2. Amazon, Google and Apple are driving this, not random small companies or niche players. And not one of their devices has a coax input. Microsoft is the only one that even considers it, with TV tuner integration in MCE, but the rest ignore it. If there were not a federal mandate, the coax would disappear from Samsung and the others overnight.
3. Consumer electronics companies know that virtually no houses are wired with CAT5/6, but they are dealing with that by supporting Wifi, not Coax. No serious player is leading with coax networking.
4. The satellite vendors squeezed out all of the independent set top box players, so there is nobody left to give a s**t about coax, and I would not hold my breath waiting for Directv to lead the market. Their only move is to delay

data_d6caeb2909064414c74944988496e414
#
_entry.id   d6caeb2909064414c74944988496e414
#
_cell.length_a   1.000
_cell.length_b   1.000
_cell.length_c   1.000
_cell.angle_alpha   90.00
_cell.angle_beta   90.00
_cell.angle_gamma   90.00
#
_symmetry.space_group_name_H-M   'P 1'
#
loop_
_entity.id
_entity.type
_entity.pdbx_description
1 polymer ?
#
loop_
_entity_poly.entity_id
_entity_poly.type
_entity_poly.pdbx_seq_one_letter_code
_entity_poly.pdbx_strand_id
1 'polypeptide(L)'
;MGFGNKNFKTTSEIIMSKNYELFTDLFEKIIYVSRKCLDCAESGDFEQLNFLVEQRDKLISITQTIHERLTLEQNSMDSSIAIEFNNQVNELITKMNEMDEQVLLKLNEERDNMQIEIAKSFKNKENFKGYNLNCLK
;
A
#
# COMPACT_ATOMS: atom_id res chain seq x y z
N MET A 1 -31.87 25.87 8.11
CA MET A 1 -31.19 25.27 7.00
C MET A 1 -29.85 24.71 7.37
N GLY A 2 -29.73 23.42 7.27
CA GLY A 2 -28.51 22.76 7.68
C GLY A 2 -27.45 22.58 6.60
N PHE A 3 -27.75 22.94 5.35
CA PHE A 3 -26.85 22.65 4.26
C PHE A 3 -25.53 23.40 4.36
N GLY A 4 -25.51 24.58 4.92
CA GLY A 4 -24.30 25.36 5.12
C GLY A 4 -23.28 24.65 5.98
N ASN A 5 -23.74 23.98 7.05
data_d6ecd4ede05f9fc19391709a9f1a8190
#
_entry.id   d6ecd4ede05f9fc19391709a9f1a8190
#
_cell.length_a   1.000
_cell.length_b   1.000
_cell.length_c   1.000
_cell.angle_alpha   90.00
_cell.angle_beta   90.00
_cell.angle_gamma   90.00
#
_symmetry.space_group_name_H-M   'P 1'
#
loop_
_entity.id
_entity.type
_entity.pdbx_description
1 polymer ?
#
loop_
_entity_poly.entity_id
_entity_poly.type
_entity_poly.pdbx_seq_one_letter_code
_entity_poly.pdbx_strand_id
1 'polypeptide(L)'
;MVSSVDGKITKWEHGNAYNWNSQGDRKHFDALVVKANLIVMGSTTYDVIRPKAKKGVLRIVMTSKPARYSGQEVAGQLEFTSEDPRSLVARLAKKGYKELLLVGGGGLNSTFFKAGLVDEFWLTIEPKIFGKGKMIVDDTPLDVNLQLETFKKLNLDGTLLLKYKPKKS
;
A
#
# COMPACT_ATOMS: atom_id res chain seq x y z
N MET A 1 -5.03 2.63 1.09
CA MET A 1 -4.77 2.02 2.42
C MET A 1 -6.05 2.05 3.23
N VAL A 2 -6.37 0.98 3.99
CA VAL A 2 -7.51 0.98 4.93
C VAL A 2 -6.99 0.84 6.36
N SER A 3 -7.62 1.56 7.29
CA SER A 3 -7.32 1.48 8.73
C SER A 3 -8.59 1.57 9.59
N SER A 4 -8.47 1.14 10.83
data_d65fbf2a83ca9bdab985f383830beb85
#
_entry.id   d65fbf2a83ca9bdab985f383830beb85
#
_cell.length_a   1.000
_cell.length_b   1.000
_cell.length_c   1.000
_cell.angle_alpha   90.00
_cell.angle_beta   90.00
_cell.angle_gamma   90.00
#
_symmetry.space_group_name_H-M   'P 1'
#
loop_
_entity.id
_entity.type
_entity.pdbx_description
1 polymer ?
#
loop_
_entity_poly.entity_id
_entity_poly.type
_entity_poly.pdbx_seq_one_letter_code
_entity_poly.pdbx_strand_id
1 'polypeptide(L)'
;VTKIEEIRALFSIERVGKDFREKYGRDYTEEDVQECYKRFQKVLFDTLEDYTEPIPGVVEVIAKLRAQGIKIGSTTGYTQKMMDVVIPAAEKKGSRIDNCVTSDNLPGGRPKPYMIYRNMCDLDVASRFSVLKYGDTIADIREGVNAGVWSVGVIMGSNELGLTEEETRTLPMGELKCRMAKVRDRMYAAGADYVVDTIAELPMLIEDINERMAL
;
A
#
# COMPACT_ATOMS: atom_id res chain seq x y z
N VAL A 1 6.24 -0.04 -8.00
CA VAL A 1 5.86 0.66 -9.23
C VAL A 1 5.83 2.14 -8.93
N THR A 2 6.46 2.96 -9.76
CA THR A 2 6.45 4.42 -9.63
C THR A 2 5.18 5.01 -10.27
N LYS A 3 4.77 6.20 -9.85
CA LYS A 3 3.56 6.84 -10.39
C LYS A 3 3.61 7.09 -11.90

The installed base of coax, as a result, is irrelevant to anyone who is wiring their own home, and is largely irrelevant to the major players.

I think you nailed Side 1 on the head in terms of future development, but calling it an analog relic is harsh, as current coaxial systems are loaded to the gills with QAM256 digital, and most of them only have one analog channel left- the test pattern.

I would argue that Side 2 is arguing for whole-home distribution, which, for the most part is NOT IP-based, but rather, is using HDBaseT or some other HDMI-over-CAT technology. However, I don't think the sides are at war, as anyone who does a decent pre-wire will be pre-wiring both to all locations anyways.